Grinning, Root swam closer, keeping her body low as the pool got shallower. “Oh, yeah? Are you a secret criminal, Sameen Shaw? Beach Jock by day, Diamond Thief by night?”

“I rob banks, thank you very much,” Shaw joked. She splashed Root half-heartedly. “Jewelry stores are too easy.”

Root watched her carefully, looking for the truth. She wouldn’t be surprised if Shaw actually was bank robber. She was smart, small, and looked great in black. Maybe that’s why Shaw’s online presence was almost nonexistent – she needed to keep a low profile and hide her wealth.

“Well,” Root said, smirking, “I’m an assassin. Mostly rich white men who live on Star Island, but I’ll do the occasional mob hit, if it pays enough.”

Now Root waited as Shaw looked her over. Root knew she didn’t look the part of a Miami Assassin, but that was part of her success. Everyone opened doors for a scared, pretty, white girl. After a moment, Shaw looked away, swimming across the pool.

The lights around the pool turned on as the sky darkened and the orange house lights flickered weakly. In the fading light, Shaw looked even more beautiful, the shadows accentuating her features and making her eyes sparkle. For a second, Root wondered if Shaw thought she was beautiful, too.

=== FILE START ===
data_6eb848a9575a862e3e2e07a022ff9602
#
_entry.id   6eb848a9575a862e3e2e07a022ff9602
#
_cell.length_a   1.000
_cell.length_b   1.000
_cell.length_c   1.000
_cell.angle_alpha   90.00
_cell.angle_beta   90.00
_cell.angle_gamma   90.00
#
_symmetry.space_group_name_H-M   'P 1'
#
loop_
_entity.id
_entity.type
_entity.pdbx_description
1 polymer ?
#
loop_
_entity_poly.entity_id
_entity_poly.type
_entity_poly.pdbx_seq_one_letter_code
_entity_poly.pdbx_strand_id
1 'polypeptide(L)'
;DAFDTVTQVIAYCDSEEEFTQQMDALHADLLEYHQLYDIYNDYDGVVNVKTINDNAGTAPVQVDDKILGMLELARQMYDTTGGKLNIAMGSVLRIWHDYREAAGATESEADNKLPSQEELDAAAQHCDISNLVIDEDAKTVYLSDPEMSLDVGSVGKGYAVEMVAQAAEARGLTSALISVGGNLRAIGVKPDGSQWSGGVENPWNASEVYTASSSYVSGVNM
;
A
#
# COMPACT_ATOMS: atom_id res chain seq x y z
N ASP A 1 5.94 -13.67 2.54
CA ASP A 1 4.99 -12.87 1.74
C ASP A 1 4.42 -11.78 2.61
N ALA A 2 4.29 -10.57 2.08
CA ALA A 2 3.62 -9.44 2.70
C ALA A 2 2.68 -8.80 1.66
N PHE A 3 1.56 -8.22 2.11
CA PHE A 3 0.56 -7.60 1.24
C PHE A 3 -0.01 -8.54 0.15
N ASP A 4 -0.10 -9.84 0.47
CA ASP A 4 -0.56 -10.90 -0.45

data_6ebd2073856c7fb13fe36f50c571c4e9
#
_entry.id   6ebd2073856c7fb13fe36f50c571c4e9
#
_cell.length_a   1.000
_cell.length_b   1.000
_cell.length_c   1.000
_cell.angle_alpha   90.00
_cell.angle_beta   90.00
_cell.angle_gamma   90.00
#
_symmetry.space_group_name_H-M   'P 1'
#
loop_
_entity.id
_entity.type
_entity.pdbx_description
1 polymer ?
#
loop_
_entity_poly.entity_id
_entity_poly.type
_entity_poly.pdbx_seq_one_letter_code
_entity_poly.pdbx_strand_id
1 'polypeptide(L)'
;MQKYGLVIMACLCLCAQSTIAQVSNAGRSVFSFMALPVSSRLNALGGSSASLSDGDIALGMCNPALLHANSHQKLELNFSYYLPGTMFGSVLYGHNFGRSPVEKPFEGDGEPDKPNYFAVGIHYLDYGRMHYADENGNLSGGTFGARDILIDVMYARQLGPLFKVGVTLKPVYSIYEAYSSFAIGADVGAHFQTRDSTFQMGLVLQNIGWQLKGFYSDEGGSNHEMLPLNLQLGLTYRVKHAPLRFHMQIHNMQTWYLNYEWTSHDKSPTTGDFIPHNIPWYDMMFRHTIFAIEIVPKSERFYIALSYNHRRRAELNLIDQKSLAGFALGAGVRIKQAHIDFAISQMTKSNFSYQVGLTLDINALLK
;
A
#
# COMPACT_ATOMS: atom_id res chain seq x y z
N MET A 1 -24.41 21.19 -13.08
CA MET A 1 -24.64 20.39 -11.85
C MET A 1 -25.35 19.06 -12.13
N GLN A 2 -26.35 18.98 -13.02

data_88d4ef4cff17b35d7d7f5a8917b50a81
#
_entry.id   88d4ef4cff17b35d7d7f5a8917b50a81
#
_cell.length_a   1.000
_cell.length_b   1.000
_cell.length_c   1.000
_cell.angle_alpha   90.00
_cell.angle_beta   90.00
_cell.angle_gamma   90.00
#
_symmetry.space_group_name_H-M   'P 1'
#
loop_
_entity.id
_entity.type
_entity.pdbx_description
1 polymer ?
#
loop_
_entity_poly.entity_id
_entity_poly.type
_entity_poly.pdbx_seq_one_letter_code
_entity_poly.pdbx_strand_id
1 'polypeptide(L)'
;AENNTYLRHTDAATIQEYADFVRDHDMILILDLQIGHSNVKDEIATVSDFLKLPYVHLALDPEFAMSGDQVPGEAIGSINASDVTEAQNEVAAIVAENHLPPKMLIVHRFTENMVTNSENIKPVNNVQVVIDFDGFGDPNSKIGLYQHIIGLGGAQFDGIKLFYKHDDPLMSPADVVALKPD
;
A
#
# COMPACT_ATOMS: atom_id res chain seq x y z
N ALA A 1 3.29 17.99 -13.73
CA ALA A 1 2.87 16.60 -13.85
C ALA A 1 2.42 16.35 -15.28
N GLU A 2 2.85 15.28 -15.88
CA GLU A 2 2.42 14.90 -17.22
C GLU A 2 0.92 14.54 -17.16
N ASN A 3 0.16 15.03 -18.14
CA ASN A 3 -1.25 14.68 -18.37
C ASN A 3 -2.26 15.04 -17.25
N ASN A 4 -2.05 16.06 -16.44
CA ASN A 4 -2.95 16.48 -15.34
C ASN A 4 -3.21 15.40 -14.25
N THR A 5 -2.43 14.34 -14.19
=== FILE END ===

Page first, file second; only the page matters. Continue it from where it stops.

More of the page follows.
“We can go to the South Beach tomorrow,” Shaw said into the silent night. “There’s a movie theatre over there. It’s not outdoors, but it’s something.”

Root’s heart warmed and she crossed the pool to Shaw. “You still want to go on our date?”

“I’m interested in the assassin business,” Shaw replied, glaring at Root. “It’ll help if I have an in.”

Root couldn’t tell if Shaw was joking or not, but she was just happy to get another chance at their failed date. This wasn’t so bad, though, swimming with Shaw as the sun set. They’d go inside to have dinner eventually and inevitably end up in bed together. Maybe Root could find a home for them in New York.

“Come here,” Shaw ordered her, back pressed against the wall of the pool. “You keep chasing me around, but keeping your distance. You’re all talk and no follow through.”

“Oh,” Root murmured, finally standing and walking to Shaw, “I always follow through.”

Shaw’s lips tasted like chlorine when Root kissed her, soft and wet and cool. They slid open willingly and Shaw’s tongue was hot as it brushed against Root’s. Root’s rested her fingers on Shaw’s strong jaw, touching her lightly, like it was an accident, like if they acknowledged this was happening, the world would end.

Shaw’s hands splayed across Root’s stomach, the water dampening the feeling. Root thought Shaw might push her away. Instead, Shaw’s palms ran over Root’s skin to her sides, gripping Root’s hips and pulling her closer. Her teeth sunk into Root’s bottom lip and Root moaned, the sound echoing in the almost dark night.